Smith never returned to work after the 1992 injury. There is some dispute as to whether there is a position for Smith at DMH that he is qualified to perform, given his medical restrictions and physical limitations.

At a hearing held in March 1993, DMH sought to terminate its payment to Smith of temporary partial disability benefits on the ground that Smith had reached maximum medical improvement. Smith argued that DMH was not entitled to stop payment of his benefits because it had not shown that a suitable job was available for Smith. He also argued that he had not reached maximum medical improvement, or, alternatively, that in light of his work history and his mental and physical limitations, his back injury rendered him totally and permanently disabled.

On August 19, 1993, the single commissioner issued an order finding that Smith had reached maximum medical improvement and that DMH was entitled to stop payment of Smith's temporary partial disability payments. The single commissioner determined that Smith had suffered a 35% permanent disability to his back. Smith appealed to the full Workers' Compensation Commission. The Commission reduced the percentage of disability to Smith's back from 35% to 12%, but otherwise affirmed the findings of the single commissioner. The circuit court affirmed the Commission's order.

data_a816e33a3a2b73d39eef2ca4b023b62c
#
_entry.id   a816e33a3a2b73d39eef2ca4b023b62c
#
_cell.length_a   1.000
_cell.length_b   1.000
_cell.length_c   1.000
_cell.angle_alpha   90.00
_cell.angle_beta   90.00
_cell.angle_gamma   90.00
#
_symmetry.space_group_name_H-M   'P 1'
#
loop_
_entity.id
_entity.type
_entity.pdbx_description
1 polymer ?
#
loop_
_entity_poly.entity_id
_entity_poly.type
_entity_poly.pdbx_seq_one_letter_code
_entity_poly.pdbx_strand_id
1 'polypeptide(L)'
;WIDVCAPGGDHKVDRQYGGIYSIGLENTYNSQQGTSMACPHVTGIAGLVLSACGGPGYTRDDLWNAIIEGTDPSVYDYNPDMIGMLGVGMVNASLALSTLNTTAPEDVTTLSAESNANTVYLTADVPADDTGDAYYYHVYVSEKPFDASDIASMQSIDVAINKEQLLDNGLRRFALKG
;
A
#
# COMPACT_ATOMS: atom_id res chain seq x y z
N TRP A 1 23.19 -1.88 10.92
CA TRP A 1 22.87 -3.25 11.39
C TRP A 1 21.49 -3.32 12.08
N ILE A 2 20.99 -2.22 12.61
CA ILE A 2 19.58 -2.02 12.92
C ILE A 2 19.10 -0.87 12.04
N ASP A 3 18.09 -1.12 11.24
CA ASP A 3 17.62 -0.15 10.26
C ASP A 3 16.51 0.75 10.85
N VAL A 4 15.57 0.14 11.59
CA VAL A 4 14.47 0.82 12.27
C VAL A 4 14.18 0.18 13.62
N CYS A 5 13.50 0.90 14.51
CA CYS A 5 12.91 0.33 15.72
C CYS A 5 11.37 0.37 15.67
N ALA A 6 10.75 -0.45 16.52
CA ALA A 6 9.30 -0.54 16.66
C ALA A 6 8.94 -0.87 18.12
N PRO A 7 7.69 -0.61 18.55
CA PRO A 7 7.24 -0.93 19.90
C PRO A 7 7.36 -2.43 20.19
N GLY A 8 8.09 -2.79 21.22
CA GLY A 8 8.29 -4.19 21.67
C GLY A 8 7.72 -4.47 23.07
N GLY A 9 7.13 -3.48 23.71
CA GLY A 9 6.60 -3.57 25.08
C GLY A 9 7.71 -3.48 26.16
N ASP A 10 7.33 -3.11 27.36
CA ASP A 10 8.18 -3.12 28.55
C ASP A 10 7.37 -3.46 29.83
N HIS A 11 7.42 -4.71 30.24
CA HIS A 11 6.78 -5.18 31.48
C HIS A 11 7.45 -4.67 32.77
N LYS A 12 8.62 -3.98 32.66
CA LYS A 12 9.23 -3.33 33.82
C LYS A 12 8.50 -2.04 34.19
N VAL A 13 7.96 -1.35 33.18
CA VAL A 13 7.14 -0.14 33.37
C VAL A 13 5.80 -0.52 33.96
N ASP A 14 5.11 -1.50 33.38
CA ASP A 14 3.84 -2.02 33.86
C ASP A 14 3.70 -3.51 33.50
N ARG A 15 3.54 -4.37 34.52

[329 S.C. 491] II.

On appeal, Smith argues that DMH should not have been allowed to proceed on its stop-payment application because DMH had not complied with the statutory and regulatory requirements of the Workers' Compensation Act (the Act). We disagree.